He did not pay his telephone bill for 5 years. Nobody noticed. Now he owes Telus $ 5,000

A B C. The man who, without knowing it, spent five years without paying his telephone bill, was told that he owes Telus more than $ 5,000.

Steve Wright, a music teacher from Sechelt, a community about 65 miles northwest of Vancouver, says he was surprised when the telephone company notified him of the problem last August.

“I had no reason to think something was wrong,” Wright said. “Someone had been paying my bills without us knowing.”

Now he is in a dispute about how this happened and who is responsible.

Telus says the problem came to light when a former client contacted them in August, about withdrawals from his bank account that had continued for two years.

The company says it investigated and, according to a statement, “learned that this other individual’s bill had been paying Mr. Wright’s bills for five years, for a total of $ 11,384.60.”

Wright looks at the pages of his correspondence with Telus in the studio where he teaches music. (Jesse Johnston / CBC)

Telus says they reimbursed the former client and told Wright that he would have to pay the bills for the past two years, totaling $ 5,466.36.

Telus has given him 30 months to pay.

But Wright says he believes Telus made the mistake and, even if he made a mistake, the company should have understood.

“I think they need to correct their system,” he said. “When someone enters your bank information and spits out another person’s information, if it is a human error, find out.”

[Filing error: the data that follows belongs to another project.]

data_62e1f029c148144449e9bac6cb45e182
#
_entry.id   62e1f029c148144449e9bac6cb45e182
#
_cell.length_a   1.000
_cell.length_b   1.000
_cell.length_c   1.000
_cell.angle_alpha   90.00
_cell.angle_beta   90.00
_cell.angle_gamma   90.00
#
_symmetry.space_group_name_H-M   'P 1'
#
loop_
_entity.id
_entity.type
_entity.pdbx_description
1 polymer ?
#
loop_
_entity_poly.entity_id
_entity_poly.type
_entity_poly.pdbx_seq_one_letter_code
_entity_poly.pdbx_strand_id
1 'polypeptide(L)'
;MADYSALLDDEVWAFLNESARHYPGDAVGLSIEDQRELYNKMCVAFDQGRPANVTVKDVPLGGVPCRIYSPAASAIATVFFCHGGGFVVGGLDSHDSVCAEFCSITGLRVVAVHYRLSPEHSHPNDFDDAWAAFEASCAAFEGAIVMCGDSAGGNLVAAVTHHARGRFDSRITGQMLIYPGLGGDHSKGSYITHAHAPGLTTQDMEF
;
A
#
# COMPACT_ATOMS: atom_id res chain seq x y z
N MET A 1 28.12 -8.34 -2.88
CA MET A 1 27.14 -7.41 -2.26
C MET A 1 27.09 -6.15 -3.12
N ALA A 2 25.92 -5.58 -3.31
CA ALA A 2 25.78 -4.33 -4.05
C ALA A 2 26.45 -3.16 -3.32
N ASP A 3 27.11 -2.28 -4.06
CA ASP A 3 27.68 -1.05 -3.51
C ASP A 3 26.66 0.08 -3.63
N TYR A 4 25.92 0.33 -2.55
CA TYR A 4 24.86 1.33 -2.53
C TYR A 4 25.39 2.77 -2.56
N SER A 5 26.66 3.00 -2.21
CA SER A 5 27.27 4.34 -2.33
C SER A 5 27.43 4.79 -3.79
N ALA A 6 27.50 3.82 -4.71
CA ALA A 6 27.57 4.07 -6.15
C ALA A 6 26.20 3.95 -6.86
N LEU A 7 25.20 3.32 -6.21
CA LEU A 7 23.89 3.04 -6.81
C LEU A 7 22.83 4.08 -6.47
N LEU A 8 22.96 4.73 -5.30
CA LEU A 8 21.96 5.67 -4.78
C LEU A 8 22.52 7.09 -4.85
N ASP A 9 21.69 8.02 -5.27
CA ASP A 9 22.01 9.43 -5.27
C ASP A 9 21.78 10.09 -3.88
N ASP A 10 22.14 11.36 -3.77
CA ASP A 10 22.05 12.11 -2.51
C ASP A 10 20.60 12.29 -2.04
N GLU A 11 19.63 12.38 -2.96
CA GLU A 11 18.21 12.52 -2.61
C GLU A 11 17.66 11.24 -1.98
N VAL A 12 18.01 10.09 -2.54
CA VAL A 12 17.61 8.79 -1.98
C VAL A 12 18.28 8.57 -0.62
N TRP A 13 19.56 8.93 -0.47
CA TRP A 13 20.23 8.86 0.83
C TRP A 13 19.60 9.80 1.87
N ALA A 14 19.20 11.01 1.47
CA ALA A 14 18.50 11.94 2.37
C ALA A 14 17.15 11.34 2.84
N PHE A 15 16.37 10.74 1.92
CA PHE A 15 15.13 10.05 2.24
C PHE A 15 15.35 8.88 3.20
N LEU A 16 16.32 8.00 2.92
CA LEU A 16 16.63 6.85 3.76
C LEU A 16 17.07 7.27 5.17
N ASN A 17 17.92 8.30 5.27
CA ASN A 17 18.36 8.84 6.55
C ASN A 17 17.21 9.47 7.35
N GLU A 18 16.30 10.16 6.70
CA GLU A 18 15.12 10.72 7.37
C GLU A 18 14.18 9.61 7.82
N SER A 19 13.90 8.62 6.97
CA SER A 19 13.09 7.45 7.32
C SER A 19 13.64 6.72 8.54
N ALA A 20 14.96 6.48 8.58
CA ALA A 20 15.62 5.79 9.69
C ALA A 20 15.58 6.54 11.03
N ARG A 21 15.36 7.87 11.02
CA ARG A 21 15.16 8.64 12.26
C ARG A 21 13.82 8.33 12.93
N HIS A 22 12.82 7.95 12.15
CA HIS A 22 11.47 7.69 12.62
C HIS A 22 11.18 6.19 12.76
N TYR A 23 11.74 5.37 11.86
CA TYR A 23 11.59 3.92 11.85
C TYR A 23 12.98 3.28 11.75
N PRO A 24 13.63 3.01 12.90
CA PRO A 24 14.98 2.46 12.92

He wants an apology for what he says were excessive emails and Telus calls for the confusion. He claims that he was treated as if he had done something wrong and that he had to take some time off to solve the problem.

“The reason I nailed my heels was because of the way they treated me, right from the door,” he said.

Telus says that all correspondence with Wright was “professional and friendly.”

Telus rejected Wright’s offer to pay off his debt for five years to keep his bill payments manageable.

“I would like five years to pay for this,” said Wright.

Telus has given Wright 30 months to pay off the debt, after having rejected his request for five years. (Darryl Dyck / Canadian Press)

Cases like this are extremely rare, according to John Lawford, executive director of the Canadian Public Interest Defense Center, a consumer protection group.

“The reason for the confusion is usually a transcription error at the end, which is the service provider,” he said.

“Someone writes the wrong number or links two accounts in their system incorrectly. They should really have a system to verify the information.”

As for how he spent five years without realizing his unpaid bills, Wright says he never had problems with his account, so he assumed everything was fine.

“I will ask you the same question,” he said. “The person who was paying my bills for five years, how did he not realize?”

The CBC Vancouver Impact Team investigates and reports on stories that impact people in your local community and strives to ask people, institutions and organizations for accountability. If you have a story for us, send an email to [email protected]

Leave a Reply

Your email address will not be published. Required fields are marked *